Steve Pleau '69 (Business Administration)
Keeping it in the family gives Pleau his drive
“Now and for generations to come” is more than just a commercial catchphrase for Future Automotive Group.
Owner Steve Pleau says it represents the three generations of Pleaus who have grown the company from a single downtown-Sacramento Ford dealership to an award-winning eight-store chain representing four manufacturers in five Northern California communities.
But it also describes the scores of employees who have been nurtured through the group’s ranks and gone on to manage—and even own—dealerships within the company.
The original dealership—Downtown Ford—was established by Steve Pleau’s father Gene. Steve put in time at the dealership with summer jobs washing cars, but it wasn’t until after he graduated from Sac State with a degree in business administration, followed by a stint in the Army, that he decided to enter the family business as a career.
And like all good success stories, he started at the entry level.
“I decided I liked the business and went to work for my dad as a commissioned salesman. It was good training and I worked my way up,” Pleau says.
But at a point he realized that he might have to chart his own course if he wanted to continue to advance.
“I refer to my dad as ‘a diesel engine.’ He was a very hard worker and I wasn’t comfortable sitting around waiting around for him to retire,” he says. “I needed another mountain to climb. I told him I wanted my own deal.”
So Pleau started his own operation, Future Ford in Roseville. He laughs that, at the time, people were speculating that the move was the result of a family rift, which was far from the truth.
“(My dad) was a real supporter. We continued to work together—I was a minority partner in his operation and he was a partner in mine.”
In fact, when Gene Pleau sold his downtown property, he came to work in Roseville along with Steve’s son Geoff, who is now a partner in the Roseville and Sacramento stores. “At one point we had three generations working together,” Steve says. “There was no other dealership in the greater Sacramento area that had three generations together at one time.”
The drive to build the company, and with it the employee base, is the result of Pleau’s admittedly competitive nature—in college he was on a Hornets gymnastics team that didn’t lose a meet during his four years in the Far Western Conference.
“My business philosophy is either you are growing or you are dying,” he says. “We recruited, and trained, and really made an investment in our people,” Pleau says. “And we needed to create opportunities for these people or we would lose them to someone else. That really motivated the expansion. We had a good solid team which made it easy for me to transition to be more focused on acquisitions.”
He also emphasizes learning as a crucial component of the Future Automotive Group’s success, something he inherited from his father.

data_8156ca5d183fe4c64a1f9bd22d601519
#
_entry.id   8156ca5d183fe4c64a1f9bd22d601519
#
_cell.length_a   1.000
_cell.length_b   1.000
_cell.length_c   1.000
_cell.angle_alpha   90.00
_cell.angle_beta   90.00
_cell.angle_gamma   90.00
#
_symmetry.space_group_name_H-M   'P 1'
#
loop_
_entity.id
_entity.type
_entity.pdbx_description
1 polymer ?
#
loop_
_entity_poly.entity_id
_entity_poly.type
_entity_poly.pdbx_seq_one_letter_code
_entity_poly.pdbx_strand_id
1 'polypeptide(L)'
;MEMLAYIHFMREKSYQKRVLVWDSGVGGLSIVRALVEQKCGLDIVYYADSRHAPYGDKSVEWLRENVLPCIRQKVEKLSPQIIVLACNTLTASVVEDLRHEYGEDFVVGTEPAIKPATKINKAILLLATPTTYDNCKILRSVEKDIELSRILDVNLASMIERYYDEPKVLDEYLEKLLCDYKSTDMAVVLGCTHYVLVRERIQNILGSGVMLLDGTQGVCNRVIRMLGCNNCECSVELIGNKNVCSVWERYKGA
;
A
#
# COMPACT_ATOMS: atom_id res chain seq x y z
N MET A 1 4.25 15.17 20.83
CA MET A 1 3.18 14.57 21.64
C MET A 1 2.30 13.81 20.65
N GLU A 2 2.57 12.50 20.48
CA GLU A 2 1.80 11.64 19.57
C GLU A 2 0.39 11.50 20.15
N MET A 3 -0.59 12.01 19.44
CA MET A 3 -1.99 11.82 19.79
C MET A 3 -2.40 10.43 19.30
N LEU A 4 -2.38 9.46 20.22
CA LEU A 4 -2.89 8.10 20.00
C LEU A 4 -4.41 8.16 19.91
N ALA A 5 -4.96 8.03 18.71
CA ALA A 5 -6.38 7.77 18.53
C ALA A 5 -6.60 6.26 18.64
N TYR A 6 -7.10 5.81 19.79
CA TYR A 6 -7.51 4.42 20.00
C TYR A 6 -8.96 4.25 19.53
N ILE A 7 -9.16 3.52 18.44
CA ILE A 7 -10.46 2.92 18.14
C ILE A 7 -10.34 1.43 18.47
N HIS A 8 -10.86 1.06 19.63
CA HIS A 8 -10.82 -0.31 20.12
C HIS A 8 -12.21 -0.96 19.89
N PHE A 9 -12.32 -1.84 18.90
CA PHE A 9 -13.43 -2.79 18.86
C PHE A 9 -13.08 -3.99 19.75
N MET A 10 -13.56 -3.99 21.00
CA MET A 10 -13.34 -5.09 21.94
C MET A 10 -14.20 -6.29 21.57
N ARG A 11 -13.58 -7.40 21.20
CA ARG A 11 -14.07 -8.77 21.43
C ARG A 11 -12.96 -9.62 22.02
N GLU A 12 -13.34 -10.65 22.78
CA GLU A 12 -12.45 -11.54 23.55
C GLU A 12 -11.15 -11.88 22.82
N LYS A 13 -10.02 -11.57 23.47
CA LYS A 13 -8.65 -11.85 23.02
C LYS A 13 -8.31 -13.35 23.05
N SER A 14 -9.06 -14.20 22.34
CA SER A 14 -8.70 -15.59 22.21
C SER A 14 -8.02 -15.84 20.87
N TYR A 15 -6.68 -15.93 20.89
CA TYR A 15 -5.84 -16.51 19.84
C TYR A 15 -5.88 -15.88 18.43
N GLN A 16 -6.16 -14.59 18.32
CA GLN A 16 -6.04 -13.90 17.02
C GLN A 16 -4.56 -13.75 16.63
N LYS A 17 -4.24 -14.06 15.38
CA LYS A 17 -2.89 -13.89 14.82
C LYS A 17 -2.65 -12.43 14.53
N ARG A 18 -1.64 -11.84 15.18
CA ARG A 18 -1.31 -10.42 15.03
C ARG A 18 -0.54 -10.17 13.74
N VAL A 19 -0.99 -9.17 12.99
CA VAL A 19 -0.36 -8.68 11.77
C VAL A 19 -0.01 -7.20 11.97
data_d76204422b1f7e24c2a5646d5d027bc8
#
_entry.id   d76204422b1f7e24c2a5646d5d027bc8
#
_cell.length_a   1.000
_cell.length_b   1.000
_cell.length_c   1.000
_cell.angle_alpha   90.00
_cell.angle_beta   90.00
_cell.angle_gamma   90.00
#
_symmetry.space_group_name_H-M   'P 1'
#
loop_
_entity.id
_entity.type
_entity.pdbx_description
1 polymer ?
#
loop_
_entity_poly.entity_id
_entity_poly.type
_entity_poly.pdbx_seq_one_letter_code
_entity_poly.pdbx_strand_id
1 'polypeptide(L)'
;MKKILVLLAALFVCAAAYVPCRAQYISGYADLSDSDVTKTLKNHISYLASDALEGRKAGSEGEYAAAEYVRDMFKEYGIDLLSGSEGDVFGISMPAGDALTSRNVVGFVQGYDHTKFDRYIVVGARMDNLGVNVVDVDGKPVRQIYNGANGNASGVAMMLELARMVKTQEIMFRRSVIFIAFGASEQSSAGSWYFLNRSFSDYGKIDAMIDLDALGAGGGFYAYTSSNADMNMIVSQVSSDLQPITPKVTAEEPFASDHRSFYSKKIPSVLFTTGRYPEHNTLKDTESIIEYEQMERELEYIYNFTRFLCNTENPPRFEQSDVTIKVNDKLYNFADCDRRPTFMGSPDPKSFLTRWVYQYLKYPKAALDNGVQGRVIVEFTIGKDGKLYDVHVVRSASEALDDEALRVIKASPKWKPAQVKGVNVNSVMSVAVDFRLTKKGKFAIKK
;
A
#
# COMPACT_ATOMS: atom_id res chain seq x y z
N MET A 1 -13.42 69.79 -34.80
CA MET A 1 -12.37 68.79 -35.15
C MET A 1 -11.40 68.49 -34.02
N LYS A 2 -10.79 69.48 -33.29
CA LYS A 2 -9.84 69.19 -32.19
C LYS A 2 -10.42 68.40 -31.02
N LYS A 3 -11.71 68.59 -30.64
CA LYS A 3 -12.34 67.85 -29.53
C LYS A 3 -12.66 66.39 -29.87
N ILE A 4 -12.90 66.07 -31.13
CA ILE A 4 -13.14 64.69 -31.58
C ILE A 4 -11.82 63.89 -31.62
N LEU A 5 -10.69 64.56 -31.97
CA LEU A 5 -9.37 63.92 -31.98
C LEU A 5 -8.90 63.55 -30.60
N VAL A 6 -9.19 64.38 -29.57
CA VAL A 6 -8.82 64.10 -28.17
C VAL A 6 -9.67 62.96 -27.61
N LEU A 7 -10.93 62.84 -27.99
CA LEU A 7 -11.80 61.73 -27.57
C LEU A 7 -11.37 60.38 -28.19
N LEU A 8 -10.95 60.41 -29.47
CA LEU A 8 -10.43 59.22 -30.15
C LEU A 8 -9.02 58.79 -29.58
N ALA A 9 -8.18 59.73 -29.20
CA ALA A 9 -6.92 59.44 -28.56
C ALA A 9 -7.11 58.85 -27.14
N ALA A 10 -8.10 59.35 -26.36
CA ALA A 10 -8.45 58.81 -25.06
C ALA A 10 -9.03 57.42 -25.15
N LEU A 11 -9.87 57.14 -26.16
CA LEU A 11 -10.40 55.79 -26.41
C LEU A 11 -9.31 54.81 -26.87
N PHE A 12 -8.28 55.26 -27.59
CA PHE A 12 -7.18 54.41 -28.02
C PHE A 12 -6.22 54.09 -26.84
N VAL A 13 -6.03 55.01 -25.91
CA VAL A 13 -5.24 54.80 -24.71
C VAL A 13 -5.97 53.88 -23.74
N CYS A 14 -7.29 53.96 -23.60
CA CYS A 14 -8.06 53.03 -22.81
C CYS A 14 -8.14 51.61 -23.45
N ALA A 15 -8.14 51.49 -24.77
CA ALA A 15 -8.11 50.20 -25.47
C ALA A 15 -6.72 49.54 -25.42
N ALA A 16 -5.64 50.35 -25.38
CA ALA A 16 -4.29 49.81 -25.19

“We spend a tremendous amount of time on education in our business. My dad, when he was in his 80s, still considered himself a student of the business and maintained an attitude of always trying to learn and improve,” Pleau says, adding, “My belief is, ‘The day I am satisfied with the way things are, is my last day.’ That’s when the competition takes over.”
While some new employees have found the expectations overwhelming, Pleau says, “Once they get on board, they become very solid employees and solid managers.”
“I probably get the most satisfaction taking someone who is brand-new to the business and training them to move into an upper-management position, a general management position or even an ownership post.”
Of his own education, Pleau calls his time at Sac State “very good,” noting it was where he met his wife, Vicki. He began as a pre-med major before switching to business as a junior.
He says that the campus felt like a community and still does, remarking that at a reunion of his Sigma Alpha Epsilon Fraternity brothers, “We found out that a half-dozen of us were still within about a mile of each other every day, either through our residences or our businesses.”
He also says the tight-knit campus allowed a lot of contact with professors, but that he got the most out of his relationship with Gymnastics Coach Irv Faria.
“He was the reason I went to Sac State. He had a huge influence on my life. He was the most disciplined, the fairest person I ever came across,” Pleau says. “We still see each other.”
As a former athlete, Pleau has high hopes for the future of the Hornet program, comparing it to the gains achieved by former conference rival Nevada.
“That is a great example of the opportunity that Sac State has. The program will be a success,” he says. “There’s no reason it can’t.”
And while he and wife Vicki were early proponents of the Eli and Edythe Broad Fieldhouse, he sees their support as more than a boost for athletics.
“I view that as an investment in Sac State, not just in the facility,” he says. “What motivated me to give is that I had a wonderful experience. I owe a great deal of my success to what I learned there.
“This university has an opportunity that is probably greater than any other because of its location (in the capital), and in the past we’ve not taken advantage of what the community provided,” he says. “That’s clearly taking part under Alex’s (President Alexander Gonzalez’) leadership. It’s fun to invest, to be a part of it.”
In addition to his support for Sac State, Pleau served for 16 years on the board of the Sutter Hospital system.
“I believe in giving back to the community. And I expect our employees to do the same thing,” Pleau says. “Our focus is on taking very good care of our employees and we expect them to take very good care of our customers. Everything else follows.”
This article was originally published in the Fall 2010 edition of Torchlight.